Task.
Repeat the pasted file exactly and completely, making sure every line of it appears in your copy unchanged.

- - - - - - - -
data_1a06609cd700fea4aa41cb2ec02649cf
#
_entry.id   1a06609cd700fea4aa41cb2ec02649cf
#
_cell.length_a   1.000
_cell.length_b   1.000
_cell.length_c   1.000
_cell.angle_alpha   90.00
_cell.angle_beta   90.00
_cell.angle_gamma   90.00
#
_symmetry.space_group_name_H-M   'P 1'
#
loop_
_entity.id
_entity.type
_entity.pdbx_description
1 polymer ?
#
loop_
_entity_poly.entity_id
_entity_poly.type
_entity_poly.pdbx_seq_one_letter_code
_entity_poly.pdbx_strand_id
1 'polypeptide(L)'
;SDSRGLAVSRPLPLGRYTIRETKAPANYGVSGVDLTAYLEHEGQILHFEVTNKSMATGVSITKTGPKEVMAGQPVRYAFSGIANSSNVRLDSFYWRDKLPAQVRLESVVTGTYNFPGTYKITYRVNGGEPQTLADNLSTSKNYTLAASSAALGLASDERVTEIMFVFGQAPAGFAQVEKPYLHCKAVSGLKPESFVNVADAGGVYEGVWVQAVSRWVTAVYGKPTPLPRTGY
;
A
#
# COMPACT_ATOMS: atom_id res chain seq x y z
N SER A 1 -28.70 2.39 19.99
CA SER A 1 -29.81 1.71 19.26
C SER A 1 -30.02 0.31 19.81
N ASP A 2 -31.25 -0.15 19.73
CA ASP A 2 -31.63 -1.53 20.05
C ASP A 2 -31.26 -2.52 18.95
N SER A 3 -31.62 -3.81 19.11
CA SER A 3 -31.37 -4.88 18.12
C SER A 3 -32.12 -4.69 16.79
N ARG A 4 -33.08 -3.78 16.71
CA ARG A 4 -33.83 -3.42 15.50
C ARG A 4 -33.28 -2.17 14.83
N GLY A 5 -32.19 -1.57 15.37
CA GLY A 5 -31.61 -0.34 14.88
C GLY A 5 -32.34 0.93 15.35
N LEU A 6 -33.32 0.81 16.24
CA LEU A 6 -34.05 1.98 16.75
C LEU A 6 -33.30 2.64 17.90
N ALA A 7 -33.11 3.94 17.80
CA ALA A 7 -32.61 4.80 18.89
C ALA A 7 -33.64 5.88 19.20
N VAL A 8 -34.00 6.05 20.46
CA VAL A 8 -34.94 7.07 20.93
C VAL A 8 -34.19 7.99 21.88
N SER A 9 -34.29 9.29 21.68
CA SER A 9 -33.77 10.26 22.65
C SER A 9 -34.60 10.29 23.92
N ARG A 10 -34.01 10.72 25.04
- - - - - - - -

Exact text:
data_1a06609cd700fea4aa41cb2ec02649cf
#
_entry.id   1a06609cd700fea4aa41cb2ec02649cf
#
_cell.length_a   1.000
_cell.length_b   1.000
_cell.length_c   1.000
_cell.angle_alpha   90.00
_cell.angle_beta   90.00
_cell.angle_gamma   90.00
#
_symmetry.space_group_name_H-M   'P 1'
#
loop_
_entity.id
_entity.type
_entity.pdbx_description
1 polymer ?
#
loop_
_entity_poly.entity_id
_entity_poly.type
_entity_poly.pdbx_seq_one_letter_code
_entity_poly.pdbx_strand_id
1 'polypeptide(L)'
;SDSRGLAVSRPLPLGRYTIRETKAPANYGVSGVDLTAYLEHEGQILHFEVTNKSMATGVSITKTGPKEVMAGQPVRYAFSGIANSSNVRLDSFYWRDKLPAQVRLESVVTGTYNFPGTYKITYRVNGGEPQTLADNLSTSKNYTLAASSAALGLASDERVTEIMFVFGQAPAGFAQVEKPYLHCKAVSGLKPESFVNVADAGGVYEGVWVQAVSRWVTAVYGKPTPLPRTGY
;
A
#
# COMPACT_ATOMS: atom_id res chain seq x y z
N SER A 1 -28.70 2.39 19.99
CA SER A 1 -29.81 1.71 19.26
C SER A 1 -30.02 0.31 19.81
N ASP A 2 -31.25 -0.15 19.73
CA ASP A 2 -31.63 -1.53 20.05
C ASP A 2 -31.26 -2.52 18.95
N SER A 3 -31.62 -3.81 19.11
CA SER A 3 -31.37 -4.88 18.12
C SER A 3 -32.12 -4.69 16.79
N ARG A 4 -33.08 -3.78 16.71
CA ARG A 4 -33.83 -3.42 15.50
C ARG A 4 -33.28 -2.17 14.83
N GLY A 5 -32.19 -1.57 15.37
CA GLY A 5 -31.61 -0.34 14.88
C GLY A 5 -32.34 0.93 15.35
N LEU A 6 -33.32 0.81 16.24
CA LEU A 6 -34.05 1.98 16.75
C LEU A 6 -33.30 2.64 17.90
N ALA A 7 -33.11 3.94 17.80
CA ALA A 7 -32.61 4.80 18.89
C ALA A 7 -33.64 5.88 19.20
N VAL A 8 -34.00 6.05 20.46
CA VAL A 8 -34.94 7.07 20.93
C VAL A 8 -34.19 7.99 21.88
N SER A 9 -34.29 9.29 21.68
CA SER A 9 -33.77 10.26 22.65
C SER A 9 -34.60 10.29 23.92
N ARG A 10 -34.01 10.72 25.04